How can you think for a moment that the internet as a whole is not a game? The largest, most popular and probably highest financed game of all time…

Very impressed by the capabilities of the Writr theme for WordPress. I would like to specify my own colours but I’m not keen on paying $30 to to enable that feature…

Importing a blog to (or Blogger)

In trying to return to blogging I realised that the tools have moved on but my own blogging software had not – it was time to move away from another side project that would not be much missed. The blog portion of XSM (my CMS) did a good job of meeting the standards back in the day so I at least had an RSS feed from the archive. The aim was to move to an inexpensive (or free) hosted blogging platform that would have some easy to blog features such as an app or email-in-articles feature.

Having previously tried WordPress I decided to give Blogger a chance. The user interface is smooth and easy to understand but with plenty of options. The themes provided are comprehensive and I soon found one I liked. Importing was supposed to be easy – just upload the XML file you have exported and it would work… but no such luck – the importer just hung. It seems that Blogger is very particular about the XML formats it will work with and there is no documentation or feedback. It would, however, import from WordPress so, as there are many more plugins for RSS in WordPress I decided to try that. Unfortunately the Powered by hosted system did not provide this plugin so I spun up my own install to run the import. the RSS Multi Plugin for WordPress was able to load my blog but only 100 articles – not a problem as I only had 103. From there I exported the blog and ran it through the WordPress to Blogger site which worked smoothly. Blogger was then able to import the file. Yay.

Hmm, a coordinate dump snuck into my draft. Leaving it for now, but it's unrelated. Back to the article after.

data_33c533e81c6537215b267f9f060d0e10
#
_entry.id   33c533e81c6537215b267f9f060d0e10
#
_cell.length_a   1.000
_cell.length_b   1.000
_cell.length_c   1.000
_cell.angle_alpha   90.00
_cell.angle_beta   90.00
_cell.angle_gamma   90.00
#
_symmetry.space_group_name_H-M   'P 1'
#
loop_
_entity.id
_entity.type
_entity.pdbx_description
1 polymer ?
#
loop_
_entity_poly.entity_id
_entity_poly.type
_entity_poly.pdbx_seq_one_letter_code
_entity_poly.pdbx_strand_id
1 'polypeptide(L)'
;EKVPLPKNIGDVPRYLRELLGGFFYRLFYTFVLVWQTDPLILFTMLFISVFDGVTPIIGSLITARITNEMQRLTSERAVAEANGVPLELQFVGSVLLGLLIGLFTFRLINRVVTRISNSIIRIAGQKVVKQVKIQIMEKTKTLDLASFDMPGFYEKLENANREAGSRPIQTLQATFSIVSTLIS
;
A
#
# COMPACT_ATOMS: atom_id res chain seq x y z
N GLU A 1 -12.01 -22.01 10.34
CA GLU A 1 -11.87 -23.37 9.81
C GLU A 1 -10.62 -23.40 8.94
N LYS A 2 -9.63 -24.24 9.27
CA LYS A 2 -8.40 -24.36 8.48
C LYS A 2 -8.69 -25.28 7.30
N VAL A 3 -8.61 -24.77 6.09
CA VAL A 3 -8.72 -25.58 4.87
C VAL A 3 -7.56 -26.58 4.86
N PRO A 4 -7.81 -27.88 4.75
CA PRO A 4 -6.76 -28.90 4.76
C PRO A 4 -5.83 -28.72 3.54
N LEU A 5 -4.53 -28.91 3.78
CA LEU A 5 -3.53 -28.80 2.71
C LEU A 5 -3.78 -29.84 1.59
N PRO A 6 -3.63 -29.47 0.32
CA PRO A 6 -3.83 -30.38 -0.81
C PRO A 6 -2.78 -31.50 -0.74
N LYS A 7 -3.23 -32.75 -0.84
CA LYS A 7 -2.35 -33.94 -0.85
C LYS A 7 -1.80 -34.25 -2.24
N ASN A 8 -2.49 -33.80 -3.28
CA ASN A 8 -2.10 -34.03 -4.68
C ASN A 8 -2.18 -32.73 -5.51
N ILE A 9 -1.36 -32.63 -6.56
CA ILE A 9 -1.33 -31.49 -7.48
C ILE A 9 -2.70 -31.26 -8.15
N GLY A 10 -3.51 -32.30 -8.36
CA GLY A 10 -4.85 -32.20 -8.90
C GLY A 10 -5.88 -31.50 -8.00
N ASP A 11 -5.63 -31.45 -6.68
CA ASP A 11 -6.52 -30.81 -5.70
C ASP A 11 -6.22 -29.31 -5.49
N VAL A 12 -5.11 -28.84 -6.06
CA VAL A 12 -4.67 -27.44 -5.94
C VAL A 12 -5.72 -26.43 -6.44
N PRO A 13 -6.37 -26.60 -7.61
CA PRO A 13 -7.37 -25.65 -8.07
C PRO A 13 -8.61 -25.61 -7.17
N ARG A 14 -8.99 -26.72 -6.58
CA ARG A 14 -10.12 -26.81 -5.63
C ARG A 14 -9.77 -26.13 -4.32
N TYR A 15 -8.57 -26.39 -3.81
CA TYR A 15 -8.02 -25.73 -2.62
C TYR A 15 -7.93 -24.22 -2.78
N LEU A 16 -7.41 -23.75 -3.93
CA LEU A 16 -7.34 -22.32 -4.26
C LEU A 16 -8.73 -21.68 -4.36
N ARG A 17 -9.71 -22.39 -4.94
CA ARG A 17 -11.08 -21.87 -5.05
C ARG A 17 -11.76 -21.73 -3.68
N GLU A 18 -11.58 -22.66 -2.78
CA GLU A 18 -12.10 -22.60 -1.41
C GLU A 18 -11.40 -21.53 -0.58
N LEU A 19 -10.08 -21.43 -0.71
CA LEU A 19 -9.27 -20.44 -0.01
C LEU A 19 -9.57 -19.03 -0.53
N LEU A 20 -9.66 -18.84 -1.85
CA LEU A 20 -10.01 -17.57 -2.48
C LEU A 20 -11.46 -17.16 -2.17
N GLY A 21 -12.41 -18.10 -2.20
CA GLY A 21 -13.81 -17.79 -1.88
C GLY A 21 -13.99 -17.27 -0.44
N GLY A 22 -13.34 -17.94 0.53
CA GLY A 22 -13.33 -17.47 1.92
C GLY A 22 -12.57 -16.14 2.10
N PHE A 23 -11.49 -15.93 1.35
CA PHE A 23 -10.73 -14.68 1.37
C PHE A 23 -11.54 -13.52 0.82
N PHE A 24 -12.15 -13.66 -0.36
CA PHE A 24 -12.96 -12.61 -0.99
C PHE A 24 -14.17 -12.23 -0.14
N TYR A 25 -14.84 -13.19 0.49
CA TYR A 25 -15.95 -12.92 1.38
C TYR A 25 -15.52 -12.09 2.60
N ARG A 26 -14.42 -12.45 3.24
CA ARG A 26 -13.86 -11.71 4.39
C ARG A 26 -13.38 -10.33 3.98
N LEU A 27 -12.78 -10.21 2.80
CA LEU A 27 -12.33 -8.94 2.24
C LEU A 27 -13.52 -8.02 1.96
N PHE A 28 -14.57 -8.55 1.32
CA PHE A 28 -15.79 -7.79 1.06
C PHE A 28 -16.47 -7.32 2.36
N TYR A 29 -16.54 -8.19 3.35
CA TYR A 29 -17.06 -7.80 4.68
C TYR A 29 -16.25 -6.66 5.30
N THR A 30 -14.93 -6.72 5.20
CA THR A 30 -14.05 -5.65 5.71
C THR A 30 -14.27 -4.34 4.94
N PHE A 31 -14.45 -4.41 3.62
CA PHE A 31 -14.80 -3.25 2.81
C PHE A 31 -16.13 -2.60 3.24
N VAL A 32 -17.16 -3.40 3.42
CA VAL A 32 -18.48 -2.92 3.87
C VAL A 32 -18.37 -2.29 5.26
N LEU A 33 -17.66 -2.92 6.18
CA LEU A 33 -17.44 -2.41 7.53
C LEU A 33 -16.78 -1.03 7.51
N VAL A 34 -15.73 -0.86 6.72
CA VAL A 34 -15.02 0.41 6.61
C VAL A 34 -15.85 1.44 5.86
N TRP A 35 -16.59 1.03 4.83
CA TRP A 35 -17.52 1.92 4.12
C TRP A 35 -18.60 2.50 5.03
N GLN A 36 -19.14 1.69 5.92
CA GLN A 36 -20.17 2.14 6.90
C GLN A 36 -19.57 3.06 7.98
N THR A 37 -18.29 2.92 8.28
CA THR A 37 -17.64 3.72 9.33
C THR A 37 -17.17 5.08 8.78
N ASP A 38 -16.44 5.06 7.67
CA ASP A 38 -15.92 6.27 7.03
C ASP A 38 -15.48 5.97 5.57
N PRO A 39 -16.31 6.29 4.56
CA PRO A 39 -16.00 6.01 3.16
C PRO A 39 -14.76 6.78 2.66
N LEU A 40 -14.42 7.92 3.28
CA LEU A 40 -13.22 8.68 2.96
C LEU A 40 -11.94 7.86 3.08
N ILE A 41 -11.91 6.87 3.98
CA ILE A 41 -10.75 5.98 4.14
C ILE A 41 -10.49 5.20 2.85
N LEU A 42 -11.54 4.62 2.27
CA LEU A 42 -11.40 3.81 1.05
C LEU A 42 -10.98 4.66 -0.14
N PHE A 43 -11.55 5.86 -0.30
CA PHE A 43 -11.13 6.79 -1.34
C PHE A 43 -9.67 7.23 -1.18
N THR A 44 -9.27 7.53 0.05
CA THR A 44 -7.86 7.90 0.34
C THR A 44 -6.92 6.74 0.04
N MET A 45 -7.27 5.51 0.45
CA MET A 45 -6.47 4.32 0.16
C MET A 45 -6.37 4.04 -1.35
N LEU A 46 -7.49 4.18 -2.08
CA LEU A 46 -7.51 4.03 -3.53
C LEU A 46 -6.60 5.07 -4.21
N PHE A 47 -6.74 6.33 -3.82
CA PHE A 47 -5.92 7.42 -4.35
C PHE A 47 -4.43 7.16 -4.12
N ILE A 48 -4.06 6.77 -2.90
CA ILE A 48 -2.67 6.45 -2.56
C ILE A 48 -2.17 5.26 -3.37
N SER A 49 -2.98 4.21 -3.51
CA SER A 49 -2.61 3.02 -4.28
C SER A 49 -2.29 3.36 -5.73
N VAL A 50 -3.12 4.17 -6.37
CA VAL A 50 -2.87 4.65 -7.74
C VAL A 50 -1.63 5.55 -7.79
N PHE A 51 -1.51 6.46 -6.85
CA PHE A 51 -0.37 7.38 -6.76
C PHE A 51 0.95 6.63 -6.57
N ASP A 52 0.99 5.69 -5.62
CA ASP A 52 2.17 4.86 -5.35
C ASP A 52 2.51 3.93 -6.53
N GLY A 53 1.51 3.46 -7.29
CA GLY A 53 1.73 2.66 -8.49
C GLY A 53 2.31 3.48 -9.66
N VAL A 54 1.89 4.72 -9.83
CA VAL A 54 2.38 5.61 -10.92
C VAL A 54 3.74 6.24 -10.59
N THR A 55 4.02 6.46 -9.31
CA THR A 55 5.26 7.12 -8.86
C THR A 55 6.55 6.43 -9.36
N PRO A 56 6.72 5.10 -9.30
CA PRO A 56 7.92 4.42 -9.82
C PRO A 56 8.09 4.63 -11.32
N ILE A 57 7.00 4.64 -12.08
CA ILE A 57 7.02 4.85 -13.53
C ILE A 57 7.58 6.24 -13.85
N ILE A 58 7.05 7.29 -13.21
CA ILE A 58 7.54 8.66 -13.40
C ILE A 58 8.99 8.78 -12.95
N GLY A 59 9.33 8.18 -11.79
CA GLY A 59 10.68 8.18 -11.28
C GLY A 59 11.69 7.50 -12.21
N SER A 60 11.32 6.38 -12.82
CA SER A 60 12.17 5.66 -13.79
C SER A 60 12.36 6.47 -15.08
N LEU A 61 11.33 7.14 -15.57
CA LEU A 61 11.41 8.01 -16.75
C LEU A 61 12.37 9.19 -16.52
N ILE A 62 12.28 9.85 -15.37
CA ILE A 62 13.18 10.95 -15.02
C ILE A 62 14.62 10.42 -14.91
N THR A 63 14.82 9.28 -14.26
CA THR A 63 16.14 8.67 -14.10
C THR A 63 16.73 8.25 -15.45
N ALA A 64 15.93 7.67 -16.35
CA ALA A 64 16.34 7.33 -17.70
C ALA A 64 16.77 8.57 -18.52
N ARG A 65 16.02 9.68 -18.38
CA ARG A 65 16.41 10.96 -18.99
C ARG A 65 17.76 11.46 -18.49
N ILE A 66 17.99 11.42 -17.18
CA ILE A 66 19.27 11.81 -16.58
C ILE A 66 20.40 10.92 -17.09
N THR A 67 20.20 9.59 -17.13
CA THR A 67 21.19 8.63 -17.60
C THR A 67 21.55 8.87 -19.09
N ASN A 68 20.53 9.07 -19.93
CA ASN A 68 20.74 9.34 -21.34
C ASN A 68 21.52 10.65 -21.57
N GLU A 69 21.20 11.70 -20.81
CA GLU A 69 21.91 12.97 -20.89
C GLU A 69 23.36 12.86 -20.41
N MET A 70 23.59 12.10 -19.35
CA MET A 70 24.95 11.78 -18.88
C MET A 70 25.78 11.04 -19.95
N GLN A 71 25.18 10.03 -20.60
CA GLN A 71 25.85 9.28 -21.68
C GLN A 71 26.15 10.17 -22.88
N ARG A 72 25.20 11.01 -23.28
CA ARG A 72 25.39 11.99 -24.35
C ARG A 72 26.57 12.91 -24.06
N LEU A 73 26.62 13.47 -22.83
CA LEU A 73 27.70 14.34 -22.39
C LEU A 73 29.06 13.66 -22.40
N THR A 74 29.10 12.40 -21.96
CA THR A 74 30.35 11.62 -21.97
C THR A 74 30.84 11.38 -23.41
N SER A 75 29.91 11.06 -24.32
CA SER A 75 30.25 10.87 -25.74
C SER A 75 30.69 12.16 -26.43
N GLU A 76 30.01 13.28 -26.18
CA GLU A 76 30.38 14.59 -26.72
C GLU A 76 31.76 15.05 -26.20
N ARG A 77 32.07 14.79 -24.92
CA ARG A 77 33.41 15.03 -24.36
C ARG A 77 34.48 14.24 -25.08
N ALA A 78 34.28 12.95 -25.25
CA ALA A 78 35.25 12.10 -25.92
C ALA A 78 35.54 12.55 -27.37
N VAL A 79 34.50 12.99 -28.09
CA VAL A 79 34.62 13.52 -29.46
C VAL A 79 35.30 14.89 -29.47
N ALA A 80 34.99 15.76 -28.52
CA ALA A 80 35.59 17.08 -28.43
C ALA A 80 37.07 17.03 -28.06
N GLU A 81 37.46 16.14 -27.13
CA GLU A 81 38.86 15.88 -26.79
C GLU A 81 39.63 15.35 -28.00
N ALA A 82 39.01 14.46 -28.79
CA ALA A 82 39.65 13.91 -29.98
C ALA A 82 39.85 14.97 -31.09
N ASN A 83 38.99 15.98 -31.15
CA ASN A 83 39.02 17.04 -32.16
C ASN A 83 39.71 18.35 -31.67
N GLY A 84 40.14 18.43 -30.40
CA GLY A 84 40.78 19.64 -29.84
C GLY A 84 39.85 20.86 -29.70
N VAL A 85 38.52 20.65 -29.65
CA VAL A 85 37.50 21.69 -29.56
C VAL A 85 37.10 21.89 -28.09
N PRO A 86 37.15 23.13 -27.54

I was almost done for the night but before I fell asleep I decided to download the Blogger app for iOS and write a quick post. Again the user interface was easy to understand, though rather limited. I wrote my post and saved it as a draft. CRASH. App gone. Not good. I loaded the app back up and my article was gone. I tried a shorter one and the same thing happened. Bad Google. Patience gone I decided to sleep on it.

In the morning I decided it was terminal and I should try WordPress instead. Amusingly I had deleted the instance I ran for the conversion process but was perfectly able to import my Blogger site and I was up and running again. I opened the WordPress app on my iPhone (having previously thought it was a little weak) and noticed it was actually pretty decent compared to the blogger app *and* it didn’t crash!